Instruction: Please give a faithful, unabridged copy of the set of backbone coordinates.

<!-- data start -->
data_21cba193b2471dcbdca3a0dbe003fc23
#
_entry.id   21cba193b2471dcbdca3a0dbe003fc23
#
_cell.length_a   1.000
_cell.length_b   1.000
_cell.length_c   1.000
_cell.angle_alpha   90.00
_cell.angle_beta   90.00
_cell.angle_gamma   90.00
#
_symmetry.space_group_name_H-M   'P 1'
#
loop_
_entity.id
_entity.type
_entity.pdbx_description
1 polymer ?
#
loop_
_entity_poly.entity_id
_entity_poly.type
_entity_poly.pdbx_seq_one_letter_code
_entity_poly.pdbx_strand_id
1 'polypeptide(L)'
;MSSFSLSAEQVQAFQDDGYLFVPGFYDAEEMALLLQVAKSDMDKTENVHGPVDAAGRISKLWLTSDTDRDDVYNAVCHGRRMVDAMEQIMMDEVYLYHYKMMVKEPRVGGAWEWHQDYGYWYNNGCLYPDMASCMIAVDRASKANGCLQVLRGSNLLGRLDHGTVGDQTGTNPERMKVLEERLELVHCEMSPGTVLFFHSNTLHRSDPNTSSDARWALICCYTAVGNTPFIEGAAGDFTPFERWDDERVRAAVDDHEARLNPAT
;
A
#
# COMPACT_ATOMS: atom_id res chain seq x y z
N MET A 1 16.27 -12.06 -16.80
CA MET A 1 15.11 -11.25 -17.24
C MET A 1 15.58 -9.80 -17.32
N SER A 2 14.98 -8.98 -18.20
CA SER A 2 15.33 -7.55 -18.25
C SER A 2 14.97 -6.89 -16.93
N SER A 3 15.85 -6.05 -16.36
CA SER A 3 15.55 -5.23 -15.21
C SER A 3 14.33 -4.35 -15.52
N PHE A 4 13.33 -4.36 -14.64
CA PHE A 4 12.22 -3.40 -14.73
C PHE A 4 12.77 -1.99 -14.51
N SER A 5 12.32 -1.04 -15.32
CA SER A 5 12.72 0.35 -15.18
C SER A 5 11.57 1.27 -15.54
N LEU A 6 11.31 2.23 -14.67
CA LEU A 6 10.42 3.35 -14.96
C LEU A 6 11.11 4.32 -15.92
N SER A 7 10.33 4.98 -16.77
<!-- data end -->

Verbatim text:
data_21cba193b2471dcbdca3a0dbe003fc23
#
_entry.id   21cba193b2471dcbdca3a0dbe003fc23
#
_cell.length_a   1.000
_cell.length_b   1.000
_cell.length_c   1.000
_cell.angle_alpha   90.00
_cell.angle_beta   90.00
_cell.angle_gamma   90.00
#
_symmetry.space_group_name_H-M   'P 1'
#
loop_
_entity.id
_entity.type
_entity.pdbx_description
1 polymer ?
#
loop_
_entity_poly.entity_id
_entity_poly.type
_entity_poly.pdbx_seq_one_letter_code
_entity_poly.pdbx_strand_id
1 'polypeptide(L)'
;MSSFSLSAEQVQAFQDDGYLFVPGFYDAEEMALLLQVAKSDMDKTENVHGPVDAAGRISKLWLTSDTDRDDVYNAVCHGRRMVDAMEQIMMDEVYLYHYKMMVKEPRVGGAWEWHQDYGYWYNNGCLYPDMASCMIAVDRASKANGCLQVLRGSNLLGRLDHGTVGDQTGTNPERMKVLEERLELVHCEMSPGTVLFFHSNTLHRSDPNTSSDARWALICCYTAVGNTPFIEGAAGDFTPFERWDDERVRAAVDDHEARLNPAT
;
A
#
# COMPACT_ATOMS: atom_id res chain seq x y z
N MET A 1 16.27 -12.06 -16.80
CA MET A 1 15.11 -11.25 -17.24
C MET A 1 15.58 -9.80 -17.32
N SER A 2 14.98 -8.98 -18.20
CA SER A 2 15.33 -7.55 -18.25
C SER A 2 14.97 -6.89 -16.93
N SER A 3 15.85 -6.05 -16.36
CA SER A 3 15.55 -5.23 -15.21
C SER A 3 14.33 -4.35 -15.52
N PHE A 4 13.33 -4.36 -14.64
CA PHE A 4 12.22 -3.40 -14.73
C PHE A 4 12.77 -1.99 -14.51
N SER A 5 12.32 -1.04 -15.32
CA SER A 5 12.72 0.35 -15.18
C SER A 5 11.57 1.27 -15.54
N LEU A 6 11.31 2.23 -14.67
CA LEU A 6 10.42 3.35 -14.96
C LEU A 6 11.11 4.32 -15.92
N SER A 7 10.33 4.98 -16.77